Victoria "Luce" LeBlanc Fund: An Endowment for Thespians of the Future!
By Derrick Behm-Josa
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Photo of Victoria "Luce" LeBlanc standing with arm resting on a marble balcony of a gallery, smiling looking into camera, white skin, bright pink hair, dark green short sleeved dress, wearing a necklace with letters spelling out, "Victoria."
Photos: 1. Victoria as a little girl caught on film as she jumped in the air, outdoors, trees behind her, arms stretched out, white skin, blond hair with bangs flying, brown sweater and pants. 2. Luce as a young woman, white skin, brown hair pulled back, wearing a sleeveless black leotard, arms outstretched in ballerina pose, serious look, looking down at one hand. 3. Luce as The Gravedigger in Hamlet, facing the camera, arms outstretched, green winter cap, face covered in dirt, brown sweater and vest, with another actor sitting on the stage beside her. 4. Luce as The Gravedigger in Hamlet, side pose, looking up, arms crossed, pointing both index fingers opposite directions, green winter cap, face covered in dirt, brown sweater and vest. 5. Luce in black graduation cap and gown with red sash, side pose, laughing and conversing with another classmate, who is looking at her. They are surrounded by five other classmates smiling and looking into the camera.
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When Victoria "Luce" LeBlanc was 14 years old, a TV news station covered her experience as a Deaf ballet dancer taking the Royal Academy of Dance examination. Victoria told them that she hoped other Deaf people would see her and think, "If she can do it, then so can I."
With theater and the arts in her blood, Victoria loved telling stories that allowed her to get creative. She was always reading, attending art museums and Deaf film festivals, and creating crafts, poetry, and plays.
"Luce was a storyteller through and through," said Felicia D'Amato, *12. "| cherished and marveled at hearing her stories, and her ability to captivate and throw in a few perfect words with her extensive vocabulary, was a sight to behold. She had the funniest sense of humor and could have you laughing in stitches by the end of it. Every time I saw her at Gallaudet or at home, she had a new story to tell. She had the gift of sharing her experience in a way that was enjoyable and grabbed your attention."
Victoria grew up with opportunities to express her creative side. Her mother, Claire LeBlanc, made sure of it. While living in Phoenix, Arizona, Victoria attended a performing and visual arts camp for the deaf in Sedona called SouthWest Arts in Action. She attended this summer camp for three years in a row, sharing company with Chuck Baird, Troy Kotsur, E-'92, and other talented creators. She was always involved in something.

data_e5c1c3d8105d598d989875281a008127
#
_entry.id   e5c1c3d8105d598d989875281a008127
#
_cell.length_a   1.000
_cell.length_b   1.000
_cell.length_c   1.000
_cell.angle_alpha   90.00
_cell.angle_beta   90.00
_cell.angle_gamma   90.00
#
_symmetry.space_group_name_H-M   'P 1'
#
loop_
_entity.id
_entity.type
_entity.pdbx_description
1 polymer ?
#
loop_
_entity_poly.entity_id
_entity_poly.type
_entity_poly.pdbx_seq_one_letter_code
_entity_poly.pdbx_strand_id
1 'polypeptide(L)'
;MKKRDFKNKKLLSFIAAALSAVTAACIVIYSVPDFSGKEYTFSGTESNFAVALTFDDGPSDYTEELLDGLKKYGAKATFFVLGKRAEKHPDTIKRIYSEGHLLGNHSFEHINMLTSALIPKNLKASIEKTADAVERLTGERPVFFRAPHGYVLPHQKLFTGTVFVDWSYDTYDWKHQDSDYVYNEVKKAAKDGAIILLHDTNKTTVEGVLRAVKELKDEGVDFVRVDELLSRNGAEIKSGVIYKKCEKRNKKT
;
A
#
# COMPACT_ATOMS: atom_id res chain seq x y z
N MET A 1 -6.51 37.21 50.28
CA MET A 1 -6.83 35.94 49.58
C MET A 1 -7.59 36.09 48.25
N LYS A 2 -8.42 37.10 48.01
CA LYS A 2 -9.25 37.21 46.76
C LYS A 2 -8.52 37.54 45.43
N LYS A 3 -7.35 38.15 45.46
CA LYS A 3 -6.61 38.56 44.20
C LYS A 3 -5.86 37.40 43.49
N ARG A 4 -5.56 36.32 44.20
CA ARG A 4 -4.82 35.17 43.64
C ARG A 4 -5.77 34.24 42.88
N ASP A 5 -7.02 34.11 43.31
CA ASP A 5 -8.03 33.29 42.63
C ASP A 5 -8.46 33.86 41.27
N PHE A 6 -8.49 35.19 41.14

Her opportunities continued at Gallaudet University where she majored in English and Theater Arts. She participated in eight productions where she worked as a stage manager, costume designer, production assistant and actor. Professors and others at Gallaudet have described her as "a force to be reckoned with," and "phenomenal." Or, like Dr. Brian Cheslik, *14, a Gallaudet classmate, said, "She was a powerhouse of strength, creativity, sarcasm and quick wit." Even those who did not get to know Victoria will remember her for her bright pink hair she sported throughout her years at Gallaudet. She might have been small, but she left an impression.
The impact that Victoria left at Gallaudet shows how important it is to have more than
"representation." It is about being a part of a community of shared passions and dreams.
Even when she was 14 years old, Victoria didn't want to represent the Deaf community, she
wanted to inspire her community to join her in doing what she loved. That was the force Victoria generated everywhere she went.
After graduation, Victoria followed her classmates, such as Cheslik, Sandra Mae Frank, Charlie Ainsworth, and Amelia Hensley, in seeking exciting careers in theater and entertainment. Victoria's approach focused on local arts and theater organizations, most notably Deaf Spotlight, a nonprofit based in Seattle that inspires and showcases Deaf culture and signed languages through the arts. She also spent time advocating for social justice, especially with women and DeafBlind communities. It was also in Seattle that she was known as "Luce."
In October of 2018, after battling a rare lung disease, Victoria passed away. The loss of a valued community member is always painful, but Victoria's absence was felt all the more keenly for her presence in life. Professors Jill Bradbury (English) and Ethan Sinnott (Theater), and Victoria's mother Claire agreed that one of the many ways they could remember Victoria was through a memorial scholarship. "I immediately understood that the scholarship was a beautiful way of honoring my daughter because it would be paying forward Victoria's service to the Deaf community," Claire said. "She will always live on."
Today, LuceOurLight.org is a virtual hub for arts, performance. and theater that does more than raising funds for the memorial scholarship, which will benefit students majoring in English and/or Theater. The site functions as a resource for people interested in Deaf arts and theater, and people can connect with Danica Alexander, the head librarian for Luce Our Light.
Everything on the website is created by Deaf artists and graphic designers
The memorial scholarship is still raising funds before it becomes fully endowed. Please consider donating to support future students and their studies in the English and Theater programs at Gallaudet.
Learn about Luce Our Light https://gallaudet.edu/development/fund/victoria-leblanc/